The cascade is broken

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SOUTH WEST LONDON — They say it’s broken.  But I am not convinced it ever really worked.  The company cascade is like the Lost City of Atlantis… or the missing Beach Boys album.  Many people think it’s out there, but disappointment is the most likely outcome.

Here’s how the theory goes:
• You start at the top with a message.
• You give it to a few people.
• They give it to a few people.
• And soon enough the whole business has heard.

Not only have they heard, but they’ve received a compelling, first-hand account of something important.

It can’t fail.  And what a compelling idea.  So simple, so… unlikely to deliver the results you are seeking.

The problem with cascades is that, in spite of some great theory and massive stores of ‘best practice’, they rarely do what people want them to do.

There are two problems: Expectations and implementation.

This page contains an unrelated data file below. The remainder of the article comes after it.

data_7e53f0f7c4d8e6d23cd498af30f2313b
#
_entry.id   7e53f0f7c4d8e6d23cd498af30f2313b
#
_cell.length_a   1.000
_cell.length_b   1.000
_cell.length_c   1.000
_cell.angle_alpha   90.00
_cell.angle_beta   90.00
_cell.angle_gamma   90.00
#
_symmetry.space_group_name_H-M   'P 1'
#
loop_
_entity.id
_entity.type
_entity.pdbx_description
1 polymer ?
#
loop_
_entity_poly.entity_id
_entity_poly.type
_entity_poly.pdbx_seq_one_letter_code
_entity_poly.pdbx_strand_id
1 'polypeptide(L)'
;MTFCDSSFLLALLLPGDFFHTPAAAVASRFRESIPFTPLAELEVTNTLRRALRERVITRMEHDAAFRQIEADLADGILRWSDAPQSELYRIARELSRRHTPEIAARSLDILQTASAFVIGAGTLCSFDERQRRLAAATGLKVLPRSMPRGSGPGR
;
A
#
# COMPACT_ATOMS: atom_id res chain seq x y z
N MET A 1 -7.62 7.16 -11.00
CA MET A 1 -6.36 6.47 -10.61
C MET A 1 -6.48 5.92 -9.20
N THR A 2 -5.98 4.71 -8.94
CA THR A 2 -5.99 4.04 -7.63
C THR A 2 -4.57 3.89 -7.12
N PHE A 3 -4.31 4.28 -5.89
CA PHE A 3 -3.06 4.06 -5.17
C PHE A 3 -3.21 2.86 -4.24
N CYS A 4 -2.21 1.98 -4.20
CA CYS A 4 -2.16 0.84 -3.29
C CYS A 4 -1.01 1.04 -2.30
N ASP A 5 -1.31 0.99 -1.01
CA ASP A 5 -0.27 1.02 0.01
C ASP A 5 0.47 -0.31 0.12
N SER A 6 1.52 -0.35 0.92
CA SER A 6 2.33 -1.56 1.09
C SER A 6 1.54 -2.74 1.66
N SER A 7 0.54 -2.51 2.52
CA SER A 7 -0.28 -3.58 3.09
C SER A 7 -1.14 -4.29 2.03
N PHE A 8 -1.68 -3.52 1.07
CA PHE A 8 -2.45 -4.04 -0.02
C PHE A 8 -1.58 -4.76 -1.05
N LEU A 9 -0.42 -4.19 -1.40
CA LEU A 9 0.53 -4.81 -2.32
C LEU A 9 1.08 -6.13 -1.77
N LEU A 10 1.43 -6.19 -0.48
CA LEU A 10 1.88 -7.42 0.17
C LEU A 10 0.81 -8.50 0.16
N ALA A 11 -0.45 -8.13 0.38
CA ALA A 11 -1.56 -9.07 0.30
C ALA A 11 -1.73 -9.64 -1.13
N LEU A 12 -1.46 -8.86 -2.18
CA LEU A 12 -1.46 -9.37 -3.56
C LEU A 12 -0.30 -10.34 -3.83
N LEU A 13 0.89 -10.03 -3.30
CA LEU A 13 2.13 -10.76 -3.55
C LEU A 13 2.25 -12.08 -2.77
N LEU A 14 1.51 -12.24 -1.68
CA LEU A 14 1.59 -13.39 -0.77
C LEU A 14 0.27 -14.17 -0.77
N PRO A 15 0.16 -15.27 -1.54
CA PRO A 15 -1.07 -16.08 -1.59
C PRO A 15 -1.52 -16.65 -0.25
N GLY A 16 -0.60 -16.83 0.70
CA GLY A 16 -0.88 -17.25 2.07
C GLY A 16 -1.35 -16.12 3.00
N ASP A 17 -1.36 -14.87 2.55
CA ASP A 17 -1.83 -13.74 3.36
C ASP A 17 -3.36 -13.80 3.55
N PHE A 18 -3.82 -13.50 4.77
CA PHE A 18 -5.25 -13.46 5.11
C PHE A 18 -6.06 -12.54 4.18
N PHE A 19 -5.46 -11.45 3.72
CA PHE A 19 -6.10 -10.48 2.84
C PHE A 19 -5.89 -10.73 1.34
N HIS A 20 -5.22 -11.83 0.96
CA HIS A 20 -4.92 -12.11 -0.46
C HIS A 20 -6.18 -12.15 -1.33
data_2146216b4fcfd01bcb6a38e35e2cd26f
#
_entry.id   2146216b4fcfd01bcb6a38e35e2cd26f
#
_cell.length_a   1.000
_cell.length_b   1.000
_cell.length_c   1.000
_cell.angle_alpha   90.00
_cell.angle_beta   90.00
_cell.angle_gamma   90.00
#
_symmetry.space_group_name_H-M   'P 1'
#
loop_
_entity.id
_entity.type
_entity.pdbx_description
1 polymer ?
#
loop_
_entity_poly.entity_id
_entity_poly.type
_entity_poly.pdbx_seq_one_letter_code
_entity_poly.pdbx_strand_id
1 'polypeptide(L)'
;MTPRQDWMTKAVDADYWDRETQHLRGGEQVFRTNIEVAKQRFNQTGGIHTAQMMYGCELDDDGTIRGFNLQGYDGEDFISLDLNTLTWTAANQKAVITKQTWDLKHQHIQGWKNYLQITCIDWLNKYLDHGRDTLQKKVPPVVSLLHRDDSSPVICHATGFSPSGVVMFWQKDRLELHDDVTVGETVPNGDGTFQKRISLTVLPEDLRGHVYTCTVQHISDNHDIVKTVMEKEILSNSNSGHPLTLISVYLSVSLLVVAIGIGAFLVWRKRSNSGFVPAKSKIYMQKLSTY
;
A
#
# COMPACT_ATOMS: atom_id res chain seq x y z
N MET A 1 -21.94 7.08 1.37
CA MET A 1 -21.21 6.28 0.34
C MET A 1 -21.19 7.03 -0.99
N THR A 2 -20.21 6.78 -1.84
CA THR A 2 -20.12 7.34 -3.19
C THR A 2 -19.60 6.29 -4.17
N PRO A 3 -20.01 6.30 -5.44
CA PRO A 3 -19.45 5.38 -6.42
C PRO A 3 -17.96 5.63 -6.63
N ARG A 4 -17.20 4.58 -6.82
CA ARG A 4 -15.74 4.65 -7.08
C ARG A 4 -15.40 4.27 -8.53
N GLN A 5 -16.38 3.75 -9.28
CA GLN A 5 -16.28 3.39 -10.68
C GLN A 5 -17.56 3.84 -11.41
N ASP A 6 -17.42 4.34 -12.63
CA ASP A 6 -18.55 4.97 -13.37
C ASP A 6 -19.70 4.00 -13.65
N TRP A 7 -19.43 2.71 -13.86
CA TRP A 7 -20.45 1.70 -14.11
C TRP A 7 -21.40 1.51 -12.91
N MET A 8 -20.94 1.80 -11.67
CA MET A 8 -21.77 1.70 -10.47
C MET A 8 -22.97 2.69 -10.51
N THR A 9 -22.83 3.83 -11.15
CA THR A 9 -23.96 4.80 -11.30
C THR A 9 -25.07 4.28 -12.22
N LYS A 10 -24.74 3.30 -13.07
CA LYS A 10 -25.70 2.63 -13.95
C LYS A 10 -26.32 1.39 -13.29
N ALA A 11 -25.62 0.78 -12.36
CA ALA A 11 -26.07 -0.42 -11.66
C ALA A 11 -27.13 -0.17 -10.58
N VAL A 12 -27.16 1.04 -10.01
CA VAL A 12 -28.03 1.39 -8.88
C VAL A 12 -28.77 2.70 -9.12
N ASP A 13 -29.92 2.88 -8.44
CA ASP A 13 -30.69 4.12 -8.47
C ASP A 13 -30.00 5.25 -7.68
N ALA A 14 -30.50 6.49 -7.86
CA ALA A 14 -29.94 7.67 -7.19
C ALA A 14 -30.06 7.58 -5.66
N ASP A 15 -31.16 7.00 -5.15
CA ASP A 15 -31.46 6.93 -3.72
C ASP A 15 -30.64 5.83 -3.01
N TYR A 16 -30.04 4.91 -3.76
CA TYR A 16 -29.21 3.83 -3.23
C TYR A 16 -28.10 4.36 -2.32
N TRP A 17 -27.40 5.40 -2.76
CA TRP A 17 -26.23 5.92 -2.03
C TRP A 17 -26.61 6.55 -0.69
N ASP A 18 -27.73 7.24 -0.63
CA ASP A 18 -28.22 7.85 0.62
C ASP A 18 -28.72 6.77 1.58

The expectations for cascades tend to assume that a message will make it through the business.  And that the message will arrive in one piece.  And that people will know what to do with it.  And — perhaps most wildly optimistic of all — that it will change people’s behaviour.

Those expectations are not bad things.  It would be great to have any system that could do that.  But they are simply unrealistic.

The same often happens with the implementation.  We tend to believe that a compelling bit of prose, or an arresting headline will ensure that a message arrives at its intended location.  An unfortunately that’s unrealistic too.  Cascades tend to focus on reporting facts, to avoid misinterpretation.  And facts, unfortunately, are not what drive people to change their behaviour.  Behaviour is driven by understanding and appreciation of information.

To get that you need to explain information, provide context and ensure understanding.  Few cascades can do that.

It’s a shame really.  Because an employee cascade is a very enticing prospect.

Unfortunately what we want the cascade to do it simply more than it can.

/df



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